Museum gets funding for 10th Mountain Division exhibit
10th Mountain Division soldiers in training at Camp Hale, Colorado circa 1944. (Photo courtesy of the New England Ski Museum)
The Whitefish Ski Heritage Center Museum was recently awarded a grant to help fund a new multi-media exhibit honoring the 10th Mountain Division from World War II.
The exhibit will commemorate the legacy of the 10th Mountain Division, the Montanans who served, and their heroic exploits in World War II and the post-war impact of its veterans in building and reshaping the entire ski and outdoor industry in America, said the center’s director Tim Hinderman.
“This is really exciting news for the Ski Heritage Center,” Hinderman said. “Veterans of the 10th Mountain Division played an important role in shaping the history of skiing on Big Mountain and throughout the country. We have envisioned this exhibit as a cornerstone of our center from day-one.”
The Ski Heritage Museum was notified by the Tenth Mountain Division Foundation in October that a grant for $7,000 was approved, to be disbursed in 2020. A partner organization, Tenth Mountain Living History agreed to fund an additional $3,000 for a total grant of $10,000 to help develop the exhibit.
The original 10th Mountain Division was formed in November 1941. It was the only U.S. military unit since the Civil War to be recruited by a civilian entity, the National Ski Patrol. Many of its soldiers were skiers, as well as forest rangers, lumberjacks, outfitters and guides — anyone that could take care of themselves out of doors in all seasons. The division was redesignated the 10th Mountain Division in 1944 and fought in some of the roughest terrain in World War II, including a series of daring assaults against the German army in the northern Apennine Mountains of Italy.
After the war, 10th Mountain Division veterans returning home wasted no time in commencing to reshape America’s ski industry and the outdoor recreational industry in general. They published ski magazines, opened ski schools, and established ski areas, including Vail, Aspen, Sugarbush, Whiteface Mountain and others. At least 62 ski resorts have been founded, managed, or employed head ski instructors that were 10th Mountain Division veterans.
The Tenth Mountain Division Foundation was established in 1958 by WWII veterans to memorialize the history and exceptional achievements of the 10th Mountain Division, and to perpetuate its legacy for future generations. The foundation administers financial support for a variety of programs related to its purpose, carrying forward the legacy and memory of America’s World War II alpine and winter warfare soldiers. Their mission is “to honor and perpetuate the legacy of the soldiers of the 10th Mountain Division past, present, and future by doing good works that exemplify the ideals by which they lived.”
A requirement of the grants is that matching funds and operating reserves be committed prior to the funding of the grants. The campaign to raise these matching funds was recently launched.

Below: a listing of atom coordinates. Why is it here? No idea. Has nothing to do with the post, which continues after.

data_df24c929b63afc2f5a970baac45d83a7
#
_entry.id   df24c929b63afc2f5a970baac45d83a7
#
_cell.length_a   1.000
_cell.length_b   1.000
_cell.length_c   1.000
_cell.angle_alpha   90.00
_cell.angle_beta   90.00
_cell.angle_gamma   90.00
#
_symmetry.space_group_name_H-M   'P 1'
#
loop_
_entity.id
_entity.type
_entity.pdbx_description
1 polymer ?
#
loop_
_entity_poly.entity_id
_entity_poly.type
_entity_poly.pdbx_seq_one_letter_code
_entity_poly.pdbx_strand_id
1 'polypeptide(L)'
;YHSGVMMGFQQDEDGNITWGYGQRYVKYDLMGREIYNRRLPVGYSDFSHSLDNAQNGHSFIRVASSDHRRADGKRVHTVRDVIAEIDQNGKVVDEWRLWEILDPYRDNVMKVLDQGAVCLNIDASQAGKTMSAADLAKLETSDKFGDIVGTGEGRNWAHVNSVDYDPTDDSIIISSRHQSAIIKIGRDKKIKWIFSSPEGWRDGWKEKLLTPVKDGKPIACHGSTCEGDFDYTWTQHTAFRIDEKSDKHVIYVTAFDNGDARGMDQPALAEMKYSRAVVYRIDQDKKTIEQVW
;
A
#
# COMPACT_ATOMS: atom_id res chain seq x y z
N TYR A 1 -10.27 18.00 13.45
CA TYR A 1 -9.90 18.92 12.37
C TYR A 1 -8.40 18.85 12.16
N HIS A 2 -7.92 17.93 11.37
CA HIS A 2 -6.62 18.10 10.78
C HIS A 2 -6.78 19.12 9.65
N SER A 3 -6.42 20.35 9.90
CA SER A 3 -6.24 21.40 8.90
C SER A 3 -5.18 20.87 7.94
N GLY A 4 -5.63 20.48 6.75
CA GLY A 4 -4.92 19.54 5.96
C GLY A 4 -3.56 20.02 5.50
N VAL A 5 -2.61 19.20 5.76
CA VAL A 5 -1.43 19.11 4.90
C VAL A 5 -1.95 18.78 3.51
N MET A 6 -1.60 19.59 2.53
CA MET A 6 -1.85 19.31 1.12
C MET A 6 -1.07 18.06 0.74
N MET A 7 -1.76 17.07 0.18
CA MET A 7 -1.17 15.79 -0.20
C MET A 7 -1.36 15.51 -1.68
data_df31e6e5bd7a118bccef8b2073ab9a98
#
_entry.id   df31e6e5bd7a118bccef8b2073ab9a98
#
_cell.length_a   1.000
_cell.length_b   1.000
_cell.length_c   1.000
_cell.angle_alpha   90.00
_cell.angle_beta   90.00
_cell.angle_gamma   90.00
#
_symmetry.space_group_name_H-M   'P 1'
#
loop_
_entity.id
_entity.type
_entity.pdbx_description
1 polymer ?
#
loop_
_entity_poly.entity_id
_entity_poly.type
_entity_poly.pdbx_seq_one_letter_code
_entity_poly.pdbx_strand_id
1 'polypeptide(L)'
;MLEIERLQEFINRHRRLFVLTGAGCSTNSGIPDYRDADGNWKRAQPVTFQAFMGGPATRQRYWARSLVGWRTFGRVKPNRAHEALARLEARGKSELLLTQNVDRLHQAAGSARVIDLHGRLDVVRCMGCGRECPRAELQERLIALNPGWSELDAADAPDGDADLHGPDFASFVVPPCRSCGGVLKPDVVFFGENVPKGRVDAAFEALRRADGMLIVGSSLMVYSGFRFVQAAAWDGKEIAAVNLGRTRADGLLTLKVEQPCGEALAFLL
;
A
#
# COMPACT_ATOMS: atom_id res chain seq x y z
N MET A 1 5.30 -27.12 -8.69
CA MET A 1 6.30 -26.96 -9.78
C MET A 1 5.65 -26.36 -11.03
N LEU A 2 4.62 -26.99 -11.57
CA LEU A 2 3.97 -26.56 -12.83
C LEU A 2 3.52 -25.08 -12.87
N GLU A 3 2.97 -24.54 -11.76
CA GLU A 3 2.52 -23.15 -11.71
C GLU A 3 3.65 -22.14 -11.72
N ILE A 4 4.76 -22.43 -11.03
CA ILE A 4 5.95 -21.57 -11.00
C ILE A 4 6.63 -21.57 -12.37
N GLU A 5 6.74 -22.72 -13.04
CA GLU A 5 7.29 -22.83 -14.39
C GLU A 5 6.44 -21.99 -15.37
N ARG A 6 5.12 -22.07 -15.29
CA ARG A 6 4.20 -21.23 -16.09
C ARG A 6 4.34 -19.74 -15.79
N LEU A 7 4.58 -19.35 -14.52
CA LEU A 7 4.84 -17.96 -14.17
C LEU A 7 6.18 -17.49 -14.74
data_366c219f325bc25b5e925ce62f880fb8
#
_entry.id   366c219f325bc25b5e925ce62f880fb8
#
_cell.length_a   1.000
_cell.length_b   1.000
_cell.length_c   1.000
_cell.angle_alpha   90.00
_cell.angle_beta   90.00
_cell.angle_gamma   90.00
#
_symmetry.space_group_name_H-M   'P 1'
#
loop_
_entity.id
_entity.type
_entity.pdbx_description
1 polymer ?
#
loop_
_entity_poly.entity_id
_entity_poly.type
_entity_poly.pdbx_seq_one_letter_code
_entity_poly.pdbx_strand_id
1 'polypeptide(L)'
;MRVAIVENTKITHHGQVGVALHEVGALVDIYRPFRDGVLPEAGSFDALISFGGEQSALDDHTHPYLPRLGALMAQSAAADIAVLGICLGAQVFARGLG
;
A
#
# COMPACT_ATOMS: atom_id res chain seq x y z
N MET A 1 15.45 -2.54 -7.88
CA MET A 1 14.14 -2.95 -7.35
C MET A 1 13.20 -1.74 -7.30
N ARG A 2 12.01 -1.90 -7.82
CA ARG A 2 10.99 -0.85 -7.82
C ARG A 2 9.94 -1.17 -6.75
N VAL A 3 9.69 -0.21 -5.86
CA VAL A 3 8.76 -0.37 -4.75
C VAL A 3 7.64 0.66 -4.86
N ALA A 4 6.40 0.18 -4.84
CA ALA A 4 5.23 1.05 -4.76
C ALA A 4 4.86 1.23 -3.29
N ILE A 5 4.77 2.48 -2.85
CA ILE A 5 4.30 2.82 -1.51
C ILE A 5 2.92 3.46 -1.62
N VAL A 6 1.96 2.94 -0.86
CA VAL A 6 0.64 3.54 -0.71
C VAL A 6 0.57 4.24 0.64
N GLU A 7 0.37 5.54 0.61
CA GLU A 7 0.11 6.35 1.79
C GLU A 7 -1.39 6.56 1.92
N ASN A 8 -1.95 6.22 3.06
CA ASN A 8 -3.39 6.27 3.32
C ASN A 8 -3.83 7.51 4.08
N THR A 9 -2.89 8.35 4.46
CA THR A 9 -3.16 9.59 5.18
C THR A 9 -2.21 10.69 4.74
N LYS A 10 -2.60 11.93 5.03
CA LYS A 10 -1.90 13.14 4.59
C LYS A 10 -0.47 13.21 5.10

“Clearly, raising the funds for the grant match and operating reserve is our highest priority,” Hinderman said. “We are encouraged that there is abundant community support for documenting this important part of our history and culture.”
When completed, the 10th Mountain Division exhibit is expected to include a life-size diorama including a soldier with winter gear: skis, packs, tent, uniform, and weapons. Highlights of the division’s campaigns in WWII will be included, along with an interactive touch-screen video display offering full feature presentations or segments from feature films “The Last Ridge,” “Climb to Glory” and “Fire on the Mountain.” Montanans in the 10th will be featured in an interactive display describing their individual stories before, during and after the war.
The exhibit will include the story of how soldiers from the 10th returned home all across America and laid the foundation for today’s modern ski industry. Whitefish Mountain Resort’s own story of 10th Mountain Division veteran, Austrian immigrant and skiing legend Toni Matt, and how he helped put Big Mountain Ski Resort atop the post-war North American ski scene will be a center piece of the exhibit.
To assist with research, planning and designing the exhibit, the Ski Heritage Center has recruited content and exhibit designer Laura Welch. With a master’s degree in Museum Studies from George Washington University, Welch brings a wealth of experience from an internship at the Smithsonian National Museum and employment with the Museum of The Rockies in Bozeman and the Museum of the Mountain Man in Pinedale, Wyoming. Research and acquisition of artifacts for the exhibit is currently underway. Construction of the displays and production of the interactive video presentation will begin as matching funds allow.
The Flathead Valley Ski and Education Foundation created the center to celebrate the history of skiing in the Flathead Valley. The Ski Heritage Museum is located at 725 Wisconsin Ave.
Whitefish Mountain Resort has donated numerous photographs and artifacts from the original ski area. The Stumptown Historical Society has generously provided funding for the building renovation and the “History in Photos” exhibit. Other critical funding was generated through participation in the Great Fish Challenge organized by the Whitefish Community Foundation. For information about donating to the TMDF Matching Funds Campaign, contact Tim Hinderman at email@example.com.
The Ski Heritage Center is open Wednesdays through Saturdays from noon to 5 p.m. through the ski season.
Annual memberships in the Ski Heritage Center are now available. For information on membership levels and benefits, visit fvsef.org/ski-heritage-museum.